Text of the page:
Declaration of Independence

We hold these truths to be self-evident, that all men are created equal, that they are endowed by their Creator with certain unalienable Rights, that among these are Life, Liberty and the pursuit of Happiness. - That to secure these rights, Governments are instituted among Men, deriving their just powers from the consent of the governed.

Monday, November 8, 2010

Josiah Bartlett

To begin my study of the signers of the Declaration of Independence, I chose to start with Josiah Bartlett for a couple of reasons. The first reason is that Bartlett was the first person to sign the Declaration of Independence on August 2, 1776. He had this honor because he represented New Hampshire, the first state to sign because it was the furthest northern state. The second reason I chose Bartlett is because he is an ancestor of one of my sons-in-law.

Josiah Bartlett was born in November 1729 in Amesbury in Massachusetts. His ancestors were originally from Normandy but immigrated to England. A branch of the family immigrated to America late in the seventeenth century and settled in the town of Beverley in Massachusetts. His mother’s maiden name was Webster, and she was a relative of Daniel Webster.

Josiah did not have the advantage of a college education, but he was taught Greek and Latin by Dr. Webster. Josiah chose a profession in medicine and started studying science at age sixteen. Even though he did not have many opportunities to learn from books or teachers, he was able to pass an examination with honor. He started his practice of medicine in Kingston, New Hampshire, where he became a skillful and successful doctor.

Bartlett was stern and unbending in his republican principles, but he was highly esteemed by the royal Governor Wentworth. Wentworth bestowed on Bartlett a magistrate’s commission and the command of a regiment of militia. He was elected in 1765to be a member of the provincial legislature in New Hampshire. About that same time, he became a prominent leader of a party that opposed the Stamp Act and various other oppressive laws made in England. He was bribed through Wentworth, but he remained patriotic.

Josiah became a member of the Committee of Safety for his state in 1776. Governor Wentworth was so alarmed at the appointment of this committee that he dissolved the Assembly. The rebellious members re-assembled with Dr. Bartlett at the head of the movement. When he was elected a member of the Continental Congress, Wentworth withdrew both the commission of magistrate and the military commission. When Wentworth realized that there would be no reconciliation, he fled from the province for his own safety. The provincial Congress – forerunner to state legislature – re-appointed Dr. Bartlett to be a colonel in the militia.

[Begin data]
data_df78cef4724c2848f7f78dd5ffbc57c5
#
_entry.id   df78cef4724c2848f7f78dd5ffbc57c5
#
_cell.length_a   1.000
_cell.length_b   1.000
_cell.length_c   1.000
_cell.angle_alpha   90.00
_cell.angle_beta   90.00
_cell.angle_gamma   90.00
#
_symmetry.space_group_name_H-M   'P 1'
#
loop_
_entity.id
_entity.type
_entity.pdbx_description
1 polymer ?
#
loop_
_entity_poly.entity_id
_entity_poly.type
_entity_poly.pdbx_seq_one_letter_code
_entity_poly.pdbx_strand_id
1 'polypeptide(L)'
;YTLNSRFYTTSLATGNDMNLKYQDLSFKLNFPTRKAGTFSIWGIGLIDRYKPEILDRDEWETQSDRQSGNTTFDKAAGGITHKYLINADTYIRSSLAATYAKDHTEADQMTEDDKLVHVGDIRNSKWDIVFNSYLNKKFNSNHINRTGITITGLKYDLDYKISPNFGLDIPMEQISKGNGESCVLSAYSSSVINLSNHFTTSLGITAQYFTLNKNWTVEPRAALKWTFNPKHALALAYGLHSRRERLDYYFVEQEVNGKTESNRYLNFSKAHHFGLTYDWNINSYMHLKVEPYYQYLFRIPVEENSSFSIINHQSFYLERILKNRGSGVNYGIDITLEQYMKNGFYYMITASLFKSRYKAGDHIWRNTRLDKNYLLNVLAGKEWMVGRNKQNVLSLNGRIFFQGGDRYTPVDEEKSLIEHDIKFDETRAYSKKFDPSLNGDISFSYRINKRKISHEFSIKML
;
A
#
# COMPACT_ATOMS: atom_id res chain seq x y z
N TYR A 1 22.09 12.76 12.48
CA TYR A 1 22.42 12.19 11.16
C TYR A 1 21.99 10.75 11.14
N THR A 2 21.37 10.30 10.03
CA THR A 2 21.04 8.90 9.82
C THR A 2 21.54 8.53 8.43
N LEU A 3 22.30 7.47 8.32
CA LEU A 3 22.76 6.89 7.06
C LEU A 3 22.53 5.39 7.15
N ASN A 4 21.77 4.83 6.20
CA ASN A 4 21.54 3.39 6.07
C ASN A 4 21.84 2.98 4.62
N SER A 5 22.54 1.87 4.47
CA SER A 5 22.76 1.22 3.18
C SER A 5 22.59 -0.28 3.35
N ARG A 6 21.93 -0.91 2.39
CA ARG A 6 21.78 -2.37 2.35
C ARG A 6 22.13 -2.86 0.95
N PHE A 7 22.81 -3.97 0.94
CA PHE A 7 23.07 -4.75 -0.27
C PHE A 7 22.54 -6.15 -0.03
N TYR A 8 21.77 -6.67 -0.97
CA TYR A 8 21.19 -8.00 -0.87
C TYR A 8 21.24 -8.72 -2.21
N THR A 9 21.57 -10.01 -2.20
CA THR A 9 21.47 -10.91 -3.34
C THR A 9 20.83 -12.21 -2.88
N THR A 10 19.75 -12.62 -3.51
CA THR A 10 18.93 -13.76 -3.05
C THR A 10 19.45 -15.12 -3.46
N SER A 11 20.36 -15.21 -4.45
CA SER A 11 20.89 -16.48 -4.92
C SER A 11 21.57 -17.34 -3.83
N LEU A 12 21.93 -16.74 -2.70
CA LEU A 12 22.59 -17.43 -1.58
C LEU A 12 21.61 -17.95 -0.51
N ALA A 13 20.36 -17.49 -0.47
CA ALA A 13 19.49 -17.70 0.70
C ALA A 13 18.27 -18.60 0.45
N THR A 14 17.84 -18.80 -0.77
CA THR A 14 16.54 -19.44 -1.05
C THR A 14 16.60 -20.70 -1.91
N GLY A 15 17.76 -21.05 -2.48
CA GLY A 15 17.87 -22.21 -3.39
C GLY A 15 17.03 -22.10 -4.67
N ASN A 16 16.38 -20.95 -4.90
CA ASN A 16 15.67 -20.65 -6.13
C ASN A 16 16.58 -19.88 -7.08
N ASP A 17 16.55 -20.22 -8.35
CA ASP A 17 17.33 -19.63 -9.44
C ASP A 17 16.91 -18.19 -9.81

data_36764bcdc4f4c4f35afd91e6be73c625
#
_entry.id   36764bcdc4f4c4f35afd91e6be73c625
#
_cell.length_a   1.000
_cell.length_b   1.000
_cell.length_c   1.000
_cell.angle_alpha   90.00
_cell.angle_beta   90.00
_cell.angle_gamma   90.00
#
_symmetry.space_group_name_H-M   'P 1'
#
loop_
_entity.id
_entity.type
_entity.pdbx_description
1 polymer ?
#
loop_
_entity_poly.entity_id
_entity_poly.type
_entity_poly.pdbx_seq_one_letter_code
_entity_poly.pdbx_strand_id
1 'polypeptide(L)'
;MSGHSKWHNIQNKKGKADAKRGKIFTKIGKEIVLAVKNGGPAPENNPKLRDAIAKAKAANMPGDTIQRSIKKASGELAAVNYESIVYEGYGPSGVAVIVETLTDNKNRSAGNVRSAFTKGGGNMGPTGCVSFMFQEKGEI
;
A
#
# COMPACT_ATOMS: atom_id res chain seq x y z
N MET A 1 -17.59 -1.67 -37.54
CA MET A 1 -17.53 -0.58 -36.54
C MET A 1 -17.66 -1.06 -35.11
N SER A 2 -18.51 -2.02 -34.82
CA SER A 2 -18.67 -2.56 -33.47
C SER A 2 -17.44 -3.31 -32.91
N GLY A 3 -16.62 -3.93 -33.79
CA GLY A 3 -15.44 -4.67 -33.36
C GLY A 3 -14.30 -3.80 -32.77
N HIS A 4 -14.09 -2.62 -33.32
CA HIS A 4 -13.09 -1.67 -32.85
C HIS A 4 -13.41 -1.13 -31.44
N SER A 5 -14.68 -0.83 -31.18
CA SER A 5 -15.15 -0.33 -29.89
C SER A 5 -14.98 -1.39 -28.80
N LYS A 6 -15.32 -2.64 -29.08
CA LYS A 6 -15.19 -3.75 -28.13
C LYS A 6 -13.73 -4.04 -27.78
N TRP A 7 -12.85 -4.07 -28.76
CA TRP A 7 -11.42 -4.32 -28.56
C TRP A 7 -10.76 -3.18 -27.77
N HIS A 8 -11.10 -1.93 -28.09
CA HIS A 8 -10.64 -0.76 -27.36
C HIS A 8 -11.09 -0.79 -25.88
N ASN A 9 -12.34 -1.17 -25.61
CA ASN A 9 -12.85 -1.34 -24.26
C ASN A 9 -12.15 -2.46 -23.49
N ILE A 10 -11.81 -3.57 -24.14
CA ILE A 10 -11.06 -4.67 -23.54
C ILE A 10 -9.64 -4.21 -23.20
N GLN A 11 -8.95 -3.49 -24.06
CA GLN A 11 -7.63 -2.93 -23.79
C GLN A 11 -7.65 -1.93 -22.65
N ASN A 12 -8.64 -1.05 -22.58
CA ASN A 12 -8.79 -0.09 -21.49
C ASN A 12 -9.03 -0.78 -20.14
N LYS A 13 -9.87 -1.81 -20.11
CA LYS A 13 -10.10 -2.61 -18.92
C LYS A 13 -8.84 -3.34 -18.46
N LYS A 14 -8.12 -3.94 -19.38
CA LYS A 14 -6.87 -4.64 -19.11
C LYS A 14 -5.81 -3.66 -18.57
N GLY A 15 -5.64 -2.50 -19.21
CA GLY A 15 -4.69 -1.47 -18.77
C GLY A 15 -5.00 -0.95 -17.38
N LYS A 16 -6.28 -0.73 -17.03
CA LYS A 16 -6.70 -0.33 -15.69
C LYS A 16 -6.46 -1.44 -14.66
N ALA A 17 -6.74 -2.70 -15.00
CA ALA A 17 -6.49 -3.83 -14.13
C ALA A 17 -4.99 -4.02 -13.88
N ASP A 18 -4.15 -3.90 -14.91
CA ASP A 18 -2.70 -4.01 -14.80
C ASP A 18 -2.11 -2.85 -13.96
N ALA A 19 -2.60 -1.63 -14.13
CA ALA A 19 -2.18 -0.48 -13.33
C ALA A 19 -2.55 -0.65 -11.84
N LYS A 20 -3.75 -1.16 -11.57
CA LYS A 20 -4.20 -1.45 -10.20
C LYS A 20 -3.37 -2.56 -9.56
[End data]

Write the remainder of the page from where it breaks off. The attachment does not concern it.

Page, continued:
Bartlett was chosen as a delegate to the Continental Congress in August 1775 and again in 1776. He was part of the committee that planned for the confederation of the states as suggested by Benjamin Franklin. He strongly supported the proposed independence.

Bartlett took a leave from Congress in 1778 to visit his family and to take care of his private affairs and did not return. He was appointed Chief Justice of the Court of Common Pleas of New Hampshire in 1779 as well as the muster master of its troops. He was later promoted to the Supreme Court.

Josiah took an active role in his state’s convention to ratify the Constitution in 1787. After the Constitution was adopted, he was elected to represent New Hampshire as a member of the first Senate, which was to be held in New York. He declined the honor and was not seated there. He had previously been elected President of New Hampshire and continued to hold that office until 1793. At that time he was elected to be the first governor of New Hampshire. After being governor for one year, he resigned the office to retire to private life after serving his state and nation well for many years.

Bartlett passed away on May 19, 1795, at the age of 66. He did not live long enough to spend much time with his family, to see his country entirely free from the perils that threatened its existence, nor to see that the new experiment in government worked.


  1. if i might point out 2 errors i noticed...i grew up in the town next door, and it's spelled Beverly not Beverley...also, THE Daniel Webster was born in 1782, 53 years after Josiah Bartlett...and while i haven't done any detailed research, i have noticed that there are several other Daniel Websters in the famous Daniel Webster's family tree, and one could have indeed known Josiah as a boy...

  2. Thank you for you kindly-written comment.